But access to healthy foods is not only a function of availability but of their relative costs. In poor countries, healthy foods are also expensive foods resulting in lower consumption. To cite an example, it is reported that residents in low-income countries eat very little protein-and micronutrient-rich animal sourced foods because they are cost-prohibitive. Access to healthy foods has another element to ponder with: markets for nutritious foods that are generally perishable (like eggs, chicken, fish, fruits, fresh milk, vegetables) rarely exist in low-income and low-density areas. The lack of market thus forces households to depend on their own production or local agricultural system - such in Ethiopia, almost all milk produced are home consumed. "The high cost of nutritious foods for the poor provides a strong rationale for nutrition-focused agricultural development; other economic sectors may be effective in boosting incomes, but only food policies can make nutritious foods more affordable".
Perhaps the most important pillar in the pathway is the role of women in agriculture. "Participation in agriculture can give women increased decision-making power over resources, such as income and agricultural assets, which in turn can increase their empowerment to allocate food, health, and care within their households". But that 'empowerment' has a cost to women. Women's care-giving and participation in agriculture could affect their own nutritional achievement and that of their children. This trade-off has been emphasised with a suggestion:" but women's participation in agriculture-nutrition programs is not enough; focusing on gender equality within households, for example, by training male and female beneficiaries to make joint decisions, deserves more consideration".
A number of agricultural factors constrain positive nutritional outcomes. For example, agricultural policies could exacerbate inequality by favouring large farms over smaller ones. Second, agricultural hazards - including zoonotic and vector-borne diseases and other food-safety risks, climate change etc. could adversely impact upon producer and consumer health. Third, agricultural practices might cause environmental degradation and subsequent poor health and nutrition.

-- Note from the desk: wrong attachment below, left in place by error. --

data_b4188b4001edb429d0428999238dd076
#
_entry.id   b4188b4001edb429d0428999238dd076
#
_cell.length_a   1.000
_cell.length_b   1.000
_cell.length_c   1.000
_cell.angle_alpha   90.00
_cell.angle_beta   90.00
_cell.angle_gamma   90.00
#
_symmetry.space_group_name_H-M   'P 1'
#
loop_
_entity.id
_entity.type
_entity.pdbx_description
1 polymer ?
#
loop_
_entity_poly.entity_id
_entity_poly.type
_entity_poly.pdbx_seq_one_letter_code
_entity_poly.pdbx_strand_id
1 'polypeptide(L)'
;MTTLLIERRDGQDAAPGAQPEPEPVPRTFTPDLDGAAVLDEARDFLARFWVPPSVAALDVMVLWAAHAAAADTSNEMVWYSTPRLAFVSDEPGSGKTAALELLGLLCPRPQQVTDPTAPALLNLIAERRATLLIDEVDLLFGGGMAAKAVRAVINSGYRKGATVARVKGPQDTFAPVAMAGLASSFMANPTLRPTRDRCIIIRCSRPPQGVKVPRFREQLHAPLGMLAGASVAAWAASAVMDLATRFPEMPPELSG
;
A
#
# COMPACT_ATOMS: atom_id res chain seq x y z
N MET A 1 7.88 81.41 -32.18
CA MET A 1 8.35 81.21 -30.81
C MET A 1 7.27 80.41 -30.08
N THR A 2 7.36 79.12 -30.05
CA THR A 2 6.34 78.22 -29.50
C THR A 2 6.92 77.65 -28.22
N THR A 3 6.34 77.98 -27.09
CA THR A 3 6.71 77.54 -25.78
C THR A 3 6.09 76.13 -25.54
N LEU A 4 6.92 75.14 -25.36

It is argued that agriculture-nutrition links could be navigated through value-chain approach "which strives to retain or add nutrients to food through the phases of food chain, from production and processing to marketing and consumption". Value-chain could cut both ways - by improving the affordability and accessibility as well as by educating consumers about the importance of nutritious foods.
According to the book, as far as country experience is concerned, Bangladesh is believed to have done pretty well enjoying the fastest prolonged declines in child stunting in the world and cut poverty by half during the past 15 years. These gains are adduced to rapid growth in agriculture, among others. The government's strong policy commitment to using agriculture as a vehicle of improving nutrition is also being highlighted.
While there is little disagreement to the above-mentioned positive findings of the book, few of the stark ground realities must not mask us. First, agricultural growth rate has been slowing over the past few years; farmers' income has lowered due to low price of their produces, fluctuations and adulterated foods swell the market with adverse health outcomes. And finally, Bangladesh needs appropriate rules and regulations for food safety and their implementation with firm political commitments.
The book should be good read for researchers, policymakers and politicians engaged in finding pathways for improved nutrition and healthy population.
Abdul Bayes is a former Professor of Economics, Jahangirnagar University.